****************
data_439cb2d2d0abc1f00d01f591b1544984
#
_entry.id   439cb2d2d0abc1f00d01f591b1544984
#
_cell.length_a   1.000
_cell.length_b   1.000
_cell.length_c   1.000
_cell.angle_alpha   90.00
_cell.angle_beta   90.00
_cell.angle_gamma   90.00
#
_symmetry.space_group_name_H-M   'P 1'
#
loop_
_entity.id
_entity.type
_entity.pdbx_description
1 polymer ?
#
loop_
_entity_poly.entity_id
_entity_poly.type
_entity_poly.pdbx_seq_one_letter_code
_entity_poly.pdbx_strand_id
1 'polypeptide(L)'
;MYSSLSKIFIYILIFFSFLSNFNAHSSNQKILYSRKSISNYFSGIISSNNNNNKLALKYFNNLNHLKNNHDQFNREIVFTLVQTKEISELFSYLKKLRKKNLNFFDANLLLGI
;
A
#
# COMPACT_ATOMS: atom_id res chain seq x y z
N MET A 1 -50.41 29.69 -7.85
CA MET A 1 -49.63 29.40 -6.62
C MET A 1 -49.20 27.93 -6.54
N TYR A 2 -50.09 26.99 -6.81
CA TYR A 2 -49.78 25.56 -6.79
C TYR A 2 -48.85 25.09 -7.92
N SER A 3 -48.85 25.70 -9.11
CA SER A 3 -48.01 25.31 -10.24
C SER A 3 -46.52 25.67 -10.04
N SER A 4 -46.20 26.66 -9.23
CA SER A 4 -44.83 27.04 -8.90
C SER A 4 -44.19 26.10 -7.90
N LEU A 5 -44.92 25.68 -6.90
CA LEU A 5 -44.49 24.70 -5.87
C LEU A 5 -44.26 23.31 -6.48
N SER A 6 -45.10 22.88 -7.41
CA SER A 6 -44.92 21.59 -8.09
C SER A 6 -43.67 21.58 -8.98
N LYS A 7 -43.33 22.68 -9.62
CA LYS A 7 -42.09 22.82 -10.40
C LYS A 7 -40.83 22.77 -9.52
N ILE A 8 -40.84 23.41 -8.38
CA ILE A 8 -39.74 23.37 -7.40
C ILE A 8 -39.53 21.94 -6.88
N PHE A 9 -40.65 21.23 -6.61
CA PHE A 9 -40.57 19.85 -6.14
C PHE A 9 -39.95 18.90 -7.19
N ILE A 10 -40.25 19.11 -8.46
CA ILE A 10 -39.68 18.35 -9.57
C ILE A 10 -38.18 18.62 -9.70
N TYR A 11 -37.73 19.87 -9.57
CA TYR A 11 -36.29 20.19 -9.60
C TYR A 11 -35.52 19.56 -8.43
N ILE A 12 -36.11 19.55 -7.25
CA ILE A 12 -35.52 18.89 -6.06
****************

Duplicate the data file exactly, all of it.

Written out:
data_439cb2d2d0abc1f00d01f591b1544984
#
_entry.id   439cb2d2d0abc1f00d01f591b1544984
#
_cell.length_a   1.000
_cell.length_b   1.000
_cell.length_c   1.000
_cell.angle_alpha   90.00
_cell.angle_beta   90.00
_cell.angle_gamma   90.00
#
_symmetry.space_group_name_H-M   'P 1'
#
loop_
_entity.id
_entity.type
_entity.pdbx_description
1 polymer ?
#
loop_
_entity_poly.entity_id
_entity_poly.type
_entity_poly.pdbx_seq_one_letter_code
_entity_poly.pdbx_strand_id
1 'polypeptide(L)'
;MYSSLSKIFIYILIFFSFLSNFNAHSSNQKILYSRKSISNYFSGIISSNNNNNKLALKYFNNLNHLKNNHDQFNREIVFTLVQTKEISELFSYLKKLRKKNLNFFDANLLLGI
;
A
#
# COMPACT_ATOMS: atom_id res chain seq x y z
N MET A 1 -50.41 29.69 -7.85
CA MET A 1 -49.63 29.40 -6.62
C MET A 1 -49.20 27.93 -6.54
N TYR A 2 -50.09 26.99 -6.81
CA TYR A 2 -49.78 25.56 -6.79
C TYR A 2 -48.85 25.09 -7.92
N SER A 3 -48.85 25.70 -9.11
CA SER A 3 -48.01 25.31 -10.24
C SER A 3 -46.52 25.67 -10.04
N SER A 4 -46.20 26.66 -9.23
CA SER A 4 -44.83 27.04 -8.90
C SER A 4 -44.19 26.10 -7.90
N LEU A 5 -44.92 25.68 -6.90
CA LEU A 5 -44.49 24.70 -5.87
C LEU A 5 -44.26 23.31 -6.48
N SER A 6 -45.10 22.88 -7.41
CA SER A 6 -44.92 21.59 -8.09
C SER A 6 -43.67 21.58 -8.98
N LYS A 7 -43.33 22.68 -9.62
CA LYS A 7 -42.09 22.82 -10.40
C LYS A 7 -40.83 22.77 -9.52
N ILE A 8 -40.84 23.41 -8.38
CA ILE A 8 -39.74 23.37 -7.40
C ILE A 8 -39.53 21.94 -6.88
N PHE A 9 -40.65 21.23 -6.61
CA PHE A 9 -40.57 19.85 -6.14
C PHE A 9 -39.95 18.90 -7.19
N ILE A 10 -40.25 19.11 -8.46
CA ILE A 10 -39.68 18.35 -9.57
C ILE A 10 -38.18 18.62 -9.70
N TYR A 11 -37.73 19.87 -9.57
CA TYR A 11 -36.29 20.19 -9.60
C TYR A 11 -35.52 19.56 -8.43
N ILE A 12 -36.11 19.55 -7.25
CA ILE A 12 -35.52 18.89 -6.06